In Need of a Hero Who Will Do the Laundry

April 23, 2014

Inevitably a Duchess Jessie Clever Spy Series NovellaBack in the day, romance novels were riddled with strong, unflinching, impenetrable heroes.  When Alec and Nathan think their father is bullet proof in the beginning of Inevitably a Duchessit’s easy to realize they have a childish, fanciful notion of their father.  But in old school romance novels, this was not always the case.  Back then, the hero really was bullet proof.  And bullet proof gets kind of boring.

When I first started writing, I would lose interest in a piece rather quickly when I tried to stick to what was then the formula for romance novels.  The heroine was a damsel in distress.  The hero was a mighty warrior (or duke) there to rescue her.  Well, what if the heroine didn’t need his bloody help? 

And what if the hero couldn’t save her?  In the original version of Son of a Duke, Nathan faints at the sight of blood.  I loved it.  I thought that was defying all formulas ever set out for heroes.  But in the case of Nathan, it made him a little too weak, and Nora needed better than that, so I cut it out.  But it doesn’t mean I won’t use that again down the line.  Heroes don’t need to be bullet proof to save the world, get the girl, and look good doing it.

That was the question I wanted answered when I started writing my stories.  The relationship between hero and heroine needed a lot more give and take.  If it was all give on one side of the relationship, there wasn’t much story there for me.  I wanted a true, brutal, realistic tug of war between hero and heroine.  That’s where you begin to see the honest characterization of people.  That’s when the hero and heroine come off the page and dance a jig for you.  That’s when you know as a reader that this story could really happen.  So the heroine would not be helpless, and the hero would not be afraid to do the laundry if the need arose.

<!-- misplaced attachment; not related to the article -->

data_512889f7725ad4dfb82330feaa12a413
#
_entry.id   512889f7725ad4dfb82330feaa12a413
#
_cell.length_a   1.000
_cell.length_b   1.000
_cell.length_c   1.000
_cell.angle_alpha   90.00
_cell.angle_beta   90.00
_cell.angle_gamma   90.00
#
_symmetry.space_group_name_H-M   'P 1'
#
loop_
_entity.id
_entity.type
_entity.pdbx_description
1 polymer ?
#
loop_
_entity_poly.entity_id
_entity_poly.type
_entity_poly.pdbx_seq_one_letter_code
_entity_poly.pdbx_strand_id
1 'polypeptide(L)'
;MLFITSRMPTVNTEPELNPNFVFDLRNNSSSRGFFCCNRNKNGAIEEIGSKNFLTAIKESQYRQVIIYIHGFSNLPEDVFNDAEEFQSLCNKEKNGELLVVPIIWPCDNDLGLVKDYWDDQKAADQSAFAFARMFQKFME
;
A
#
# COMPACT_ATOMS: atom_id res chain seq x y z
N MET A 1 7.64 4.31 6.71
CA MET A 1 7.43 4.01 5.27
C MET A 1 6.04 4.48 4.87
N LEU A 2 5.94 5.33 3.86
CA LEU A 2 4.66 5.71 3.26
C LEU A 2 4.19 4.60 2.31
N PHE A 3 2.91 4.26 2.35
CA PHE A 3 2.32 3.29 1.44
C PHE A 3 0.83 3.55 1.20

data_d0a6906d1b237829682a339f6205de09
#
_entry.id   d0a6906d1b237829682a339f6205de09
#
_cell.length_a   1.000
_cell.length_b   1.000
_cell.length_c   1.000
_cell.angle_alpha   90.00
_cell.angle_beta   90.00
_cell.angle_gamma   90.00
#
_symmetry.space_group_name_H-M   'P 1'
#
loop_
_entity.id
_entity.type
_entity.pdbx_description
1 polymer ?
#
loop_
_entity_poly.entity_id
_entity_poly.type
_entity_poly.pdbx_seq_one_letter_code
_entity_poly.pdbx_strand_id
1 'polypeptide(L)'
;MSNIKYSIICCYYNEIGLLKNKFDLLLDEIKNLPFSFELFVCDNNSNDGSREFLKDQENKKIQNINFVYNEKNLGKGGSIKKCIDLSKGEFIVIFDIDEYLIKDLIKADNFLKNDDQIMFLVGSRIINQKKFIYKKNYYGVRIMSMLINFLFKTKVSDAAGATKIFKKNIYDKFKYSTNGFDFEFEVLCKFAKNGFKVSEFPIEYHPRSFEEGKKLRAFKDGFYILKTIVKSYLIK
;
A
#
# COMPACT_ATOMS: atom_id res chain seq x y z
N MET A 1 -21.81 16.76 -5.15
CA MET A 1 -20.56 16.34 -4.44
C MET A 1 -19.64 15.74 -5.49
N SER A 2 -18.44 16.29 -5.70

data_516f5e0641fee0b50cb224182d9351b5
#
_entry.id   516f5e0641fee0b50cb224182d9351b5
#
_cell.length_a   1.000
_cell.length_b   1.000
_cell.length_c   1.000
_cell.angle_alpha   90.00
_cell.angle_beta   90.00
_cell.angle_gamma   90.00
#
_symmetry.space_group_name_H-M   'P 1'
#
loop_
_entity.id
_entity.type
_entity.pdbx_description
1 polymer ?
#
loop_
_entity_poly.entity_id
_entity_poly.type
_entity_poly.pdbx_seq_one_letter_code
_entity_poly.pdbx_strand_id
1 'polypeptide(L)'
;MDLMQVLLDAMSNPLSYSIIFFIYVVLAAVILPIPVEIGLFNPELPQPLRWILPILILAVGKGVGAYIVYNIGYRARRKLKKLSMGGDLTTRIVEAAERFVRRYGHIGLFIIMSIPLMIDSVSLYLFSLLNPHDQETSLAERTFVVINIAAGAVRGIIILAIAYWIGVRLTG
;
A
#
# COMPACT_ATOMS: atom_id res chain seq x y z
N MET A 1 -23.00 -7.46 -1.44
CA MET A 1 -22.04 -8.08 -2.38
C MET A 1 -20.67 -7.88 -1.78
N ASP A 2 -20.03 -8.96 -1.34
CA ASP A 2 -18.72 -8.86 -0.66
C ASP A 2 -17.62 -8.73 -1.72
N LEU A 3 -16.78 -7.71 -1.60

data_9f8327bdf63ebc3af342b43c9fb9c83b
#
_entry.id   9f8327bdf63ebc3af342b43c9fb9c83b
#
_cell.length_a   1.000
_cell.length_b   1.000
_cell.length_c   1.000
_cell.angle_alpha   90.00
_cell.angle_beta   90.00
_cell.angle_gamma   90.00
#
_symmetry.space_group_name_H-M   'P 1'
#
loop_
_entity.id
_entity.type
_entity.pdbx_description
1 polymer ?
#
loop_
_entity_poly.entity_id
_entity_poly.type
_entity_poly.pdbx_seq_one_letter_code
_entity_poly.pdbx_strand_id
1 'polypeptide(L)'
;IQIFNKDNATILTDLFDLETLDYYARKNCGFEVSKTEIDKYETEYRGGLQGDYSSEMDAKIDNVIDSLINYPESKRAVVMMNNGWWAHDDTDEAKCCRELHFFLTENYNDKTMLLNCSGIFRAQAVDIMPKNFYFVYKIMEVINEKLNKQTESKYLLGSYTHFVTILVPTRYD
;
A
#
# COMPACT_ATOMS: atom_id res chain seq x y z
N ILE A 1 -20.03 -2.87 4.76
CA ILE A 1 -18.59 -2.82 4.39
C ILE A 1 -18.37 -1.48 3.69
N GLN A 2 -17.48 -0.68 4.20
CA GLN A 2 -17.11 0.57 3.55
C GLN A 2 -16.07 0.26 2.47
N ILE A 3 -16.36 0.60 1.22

Duke-bookI didn’t know I would face resistance with this stance on heroes and heroines.  As a writer, you like to push the limits.  See how far you can go.  See what worlds you can create.  So as a young, naive writer, I did just that.  I created these awesome heroes who stubbed their toes and said the wrong thing.  I created heroines with a stubborn streak the size of Texas and brains as wide and deep as Canada.

And nobody wanted to buy that.

This came as a real surprise to me because I thought writing was all about pushing the envelope, diving into the unknown, trying something different.   After all, isn’t that why the backspace key was invented?  So when I first started querying to the big publishers in New York and London, I thought (again, naively) that I had this in the bag.  My heroes and heroines were different, and everyone wants different, so they’re going to buy this!

Well, they didn’t.


In fact, I’ve never gotten such amazing, wonderful, detailed praise for my writing as I did from all of the editors I submitted to during those years.  I had regular correspondence with an editor for Mills & Boon in London in which she kept pushing me on to write to the formula.  And I tried for two whole novels until I realized this was crap, and I hated it.  What the big publishers told me was that I could write, but they couldn’t buy what I was writing.

I had pushed the formula too far, and it made the stories I wrote unsaleable in the eyes of the big guys.  But thanks to a technological revolution, I  didn’t need those big guys to get my stories to the people who really mattered to me: readers.  They told me I could write, and I knew readers wanted stories.  So I took my stories to the readers, and as it turns out, readers don’t want the formula either.  They want a hero who will do the laundry when needed.

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